i was just reading through forward motion, which i recently aquired.  in the practicing section, hal talks about "hearing speed" and how all technique, including speed, is based on what you inner ear can "hear" and process. he talks about listening to an early tatum album for 3 hours and then getting a temporary boost from it.  

does anyone have any suggestions for improving the "inner ear" in terms of technique and raising the ceiling for speed other than the ones glaper suggests?  

(other than practicing slowly. i already do that.)

There are 5 comments, leave a comment.

btw, i do realize that speed is not the be-all-end-all.  but when playing certain pieces and covers there is a minimum speed requirement for some of them not to sound weird.  i.e. minute waltz as a slow dirge.

note choices based on psycho-acoustic factors

some other comments on pre-hearing:

1. when one speaks, generally one has a pretty good idea of what words are going to be used before they roll off the tongue.

this is exactly the same thing as pre-hearing. you know what you're going to say and how you're going to say it just milliseconds before your phrase pops out of your mouth.

developing this same skill with regards to notes on your instrument takes time to develop. and mostly because you will pre-hear something and then attempt to play it and your fingers will play notes that your brain didn't intend.

iow, you haven't internalized the note-chord relationships well enough to know exactly which keys correspond to the melody in your head.

you will also get better at this over time. due in great part to trail-and-error positive/negative feedback.

vocalists rarely have this problem, because of the internal nature of the instrument and the direct brain-to-vocal-chords relationship. when they pre-hear a note, they can also immediately execute it.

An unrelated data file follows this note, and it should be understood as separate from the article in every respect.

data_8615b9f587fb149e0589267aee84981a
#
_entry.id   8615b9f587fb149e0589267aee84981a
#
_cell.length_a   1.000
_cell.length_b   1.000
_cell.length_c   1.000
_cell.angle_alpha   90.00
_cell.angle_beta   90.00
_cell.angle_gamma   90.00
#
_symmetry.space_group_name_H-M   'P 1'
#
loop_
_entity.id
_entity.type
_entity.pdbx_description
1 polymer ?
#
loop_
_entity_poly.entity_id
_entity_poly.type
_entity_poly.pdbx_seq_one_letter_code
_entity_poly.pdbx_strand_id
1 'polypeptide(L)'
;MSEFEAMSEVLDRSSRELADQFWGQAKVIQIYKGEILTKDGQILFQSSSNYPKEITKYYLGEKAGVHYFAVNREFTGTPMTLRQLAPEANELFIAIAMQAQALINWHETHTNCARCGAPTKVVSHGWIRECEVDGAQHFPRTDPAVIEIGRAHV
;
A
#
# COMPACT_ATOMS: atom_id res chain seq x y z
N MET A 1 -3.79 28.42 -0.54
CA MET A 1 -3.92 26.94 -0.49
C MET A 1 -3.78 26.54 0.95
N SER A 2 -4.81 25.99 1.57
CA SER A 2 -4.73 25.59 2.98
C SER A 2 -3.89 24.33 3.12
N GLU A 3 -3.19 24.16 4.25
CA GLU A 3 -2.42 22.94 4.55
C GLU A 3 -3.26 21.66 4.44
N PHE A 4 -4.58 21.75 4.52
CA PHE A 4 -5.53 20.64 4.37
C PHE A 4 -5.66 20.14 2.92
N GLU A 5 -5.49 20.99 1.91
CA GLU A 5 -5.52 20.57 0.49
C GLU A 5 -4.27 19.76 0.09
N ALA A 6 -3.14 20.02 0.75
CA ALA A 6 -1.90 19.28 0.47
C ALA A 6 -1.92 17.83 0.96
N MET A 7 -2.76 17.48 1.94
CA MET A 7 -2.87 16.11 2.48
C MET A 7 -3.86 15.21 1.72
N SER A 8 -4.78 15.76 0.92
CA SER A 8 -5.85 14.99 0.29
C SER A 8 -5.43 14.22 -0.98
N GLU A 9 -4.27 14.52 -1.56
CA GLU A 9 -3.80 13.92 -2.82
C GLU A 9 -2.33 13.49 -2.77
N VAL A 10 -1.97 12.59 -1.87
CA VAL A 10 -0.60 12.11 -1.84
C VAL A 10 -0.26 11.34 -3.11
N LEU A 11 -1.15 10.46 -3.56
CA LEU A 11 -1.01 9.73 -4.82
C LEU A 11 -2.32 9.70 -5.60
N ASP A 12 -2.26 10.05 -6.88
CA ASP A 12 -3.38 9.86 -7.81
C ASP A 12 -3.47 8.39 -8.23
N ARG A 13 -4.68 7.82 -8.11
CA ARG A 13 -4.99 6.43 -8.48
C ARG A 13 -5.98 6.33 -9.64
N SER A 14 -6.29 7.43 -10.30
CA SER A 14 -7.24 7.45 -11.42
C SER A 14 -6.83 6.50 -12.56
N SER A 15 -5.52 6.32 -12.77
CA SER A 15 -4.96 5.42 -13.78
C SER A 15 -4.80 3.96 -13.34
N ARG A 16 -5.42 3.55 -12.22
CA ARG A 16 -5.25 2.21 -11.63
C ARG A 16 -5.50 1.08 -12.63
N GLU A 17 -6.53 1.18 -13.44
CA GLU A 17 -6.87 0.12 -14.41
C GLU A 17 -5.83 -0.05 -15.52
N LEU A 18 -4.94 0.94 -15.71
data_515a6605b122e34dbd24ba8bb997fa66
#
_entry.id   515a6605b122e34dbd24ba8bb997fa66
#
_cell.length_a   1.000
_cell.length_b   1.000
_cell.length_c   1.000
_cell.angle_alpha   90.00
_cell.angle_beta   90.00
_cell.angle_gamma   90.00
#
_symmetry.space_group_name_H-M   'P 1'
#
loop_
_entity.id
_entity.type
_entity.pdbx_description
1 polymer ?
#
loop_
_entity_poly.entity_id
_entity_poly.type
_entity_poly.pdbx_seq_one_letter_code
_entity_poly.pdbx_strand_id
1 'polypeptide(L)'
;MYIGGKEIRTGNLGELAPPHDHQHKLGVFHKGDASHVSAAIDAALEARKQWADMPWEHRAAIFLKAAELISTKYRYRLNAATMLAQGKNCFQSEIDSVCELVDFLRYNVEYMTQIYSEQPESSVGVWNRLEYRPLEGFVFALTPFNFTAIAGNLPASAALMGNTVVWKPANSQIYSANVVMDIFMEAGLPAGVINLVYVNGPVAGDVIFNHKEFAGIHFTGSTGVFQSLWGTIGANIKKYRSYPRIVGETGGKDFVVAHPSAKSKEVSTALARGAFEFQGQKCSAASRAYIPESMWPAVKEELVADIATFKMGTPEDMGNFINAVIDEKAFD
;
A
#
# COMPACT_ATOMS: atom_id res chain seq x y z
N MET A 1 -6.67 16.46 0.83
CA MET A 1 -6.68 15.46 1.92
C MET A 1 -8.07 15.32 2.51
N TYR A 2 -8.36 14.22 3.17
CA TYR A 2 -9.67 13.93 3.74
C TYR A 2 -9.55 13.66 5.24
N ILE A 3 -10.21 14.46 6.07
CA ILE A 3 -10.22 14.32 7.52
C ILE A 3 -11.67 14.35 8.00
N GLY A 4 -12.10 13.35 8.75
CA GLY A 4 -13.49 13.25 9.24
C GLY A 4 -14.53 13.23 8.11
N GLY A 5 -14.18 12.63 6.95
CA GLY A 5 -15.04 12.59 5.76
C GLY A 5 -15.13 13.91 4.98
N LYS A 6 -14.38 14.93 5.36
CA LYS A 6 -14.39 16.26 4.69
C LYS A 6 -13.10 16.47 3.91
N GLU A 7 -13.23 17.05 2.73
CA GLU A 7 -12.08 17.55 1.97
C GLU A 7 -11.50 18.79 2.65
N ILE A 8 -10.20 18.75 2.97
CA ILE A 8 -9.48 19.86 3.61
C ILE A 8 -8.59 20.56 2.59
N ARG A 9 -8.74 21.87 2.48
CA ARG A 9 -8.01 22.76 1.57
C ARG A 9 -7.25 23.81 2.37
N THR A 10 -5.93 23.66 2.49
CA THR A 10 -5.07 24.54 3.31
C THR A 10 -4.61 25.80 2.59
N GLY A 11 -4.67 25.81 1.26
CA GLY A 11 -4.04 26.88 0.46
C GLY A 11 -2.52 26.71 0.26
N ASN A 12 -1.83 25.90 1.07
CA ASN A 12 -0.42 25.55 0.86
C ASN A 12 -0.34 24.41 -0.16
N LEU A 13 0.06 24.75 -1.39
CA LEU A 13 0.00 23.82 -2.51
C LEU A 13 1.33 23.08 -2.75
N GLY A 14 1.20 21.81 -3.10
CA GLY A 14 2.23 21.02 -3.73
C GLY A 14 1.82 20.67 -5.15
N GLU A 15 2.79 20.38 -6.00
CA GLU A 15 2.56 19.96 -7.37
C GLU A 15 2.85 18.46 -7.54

2. related to the ease that vocalists have in translating pre-heard notes/phrases into real notes/phrases is my strong suggestion to you that the best way to develop pre-hearing is to begin by singing what you hear in your head.

if you were to say "but i don't hear anything in my head", try the "complete this phrase" concept.

play a couple or three notes over the chord or progression in question, and then let your voice bring that phrase to its logical conclusion.

any incomplete phrase can have an almost unlimited number of "logical conclusions" and the logical conclusions that you are drawn to will be different from the ones that i or anyone else is drawn to.

however, this "infinity" of logical conclusions will all have at least two things in common, and that is that they will all be "logical" and that they all will have "conclusions".

this is one of the beautiful things about music and this is why music is such a highly personal art form.

an example that i use with my students is the incomplete phrase "i saw a dog in the park, ..."

a hundred different people will complete that sentence a hundred different ways - but all of their phrases will conform to grammatical logic, and each sentence will come to a conclusion.

and then we take a breath.
once i've transcribed (either on paper or in my head), some particular riffs, it becomes easily recognizable. i think at some point, you develop enough of this library of riffs that you can actually remember the patterns. thus a stream of notes start, at least to me, to look like sets of a few patterns, instead of individual notes. i imagine shapes in my head as i hear the pattern.

i think this explains in a way why some people are able to appreciate the content of fast lines while others just perceive a stream of notes.
hell,i love this site!  it's like a treasure chest/jewel/trinket box: there are lots of beads (oh i never thought of it that way) and lots of jewels (oh i get it, or ahaa! moments) to be had in here.  thanks to all. kai
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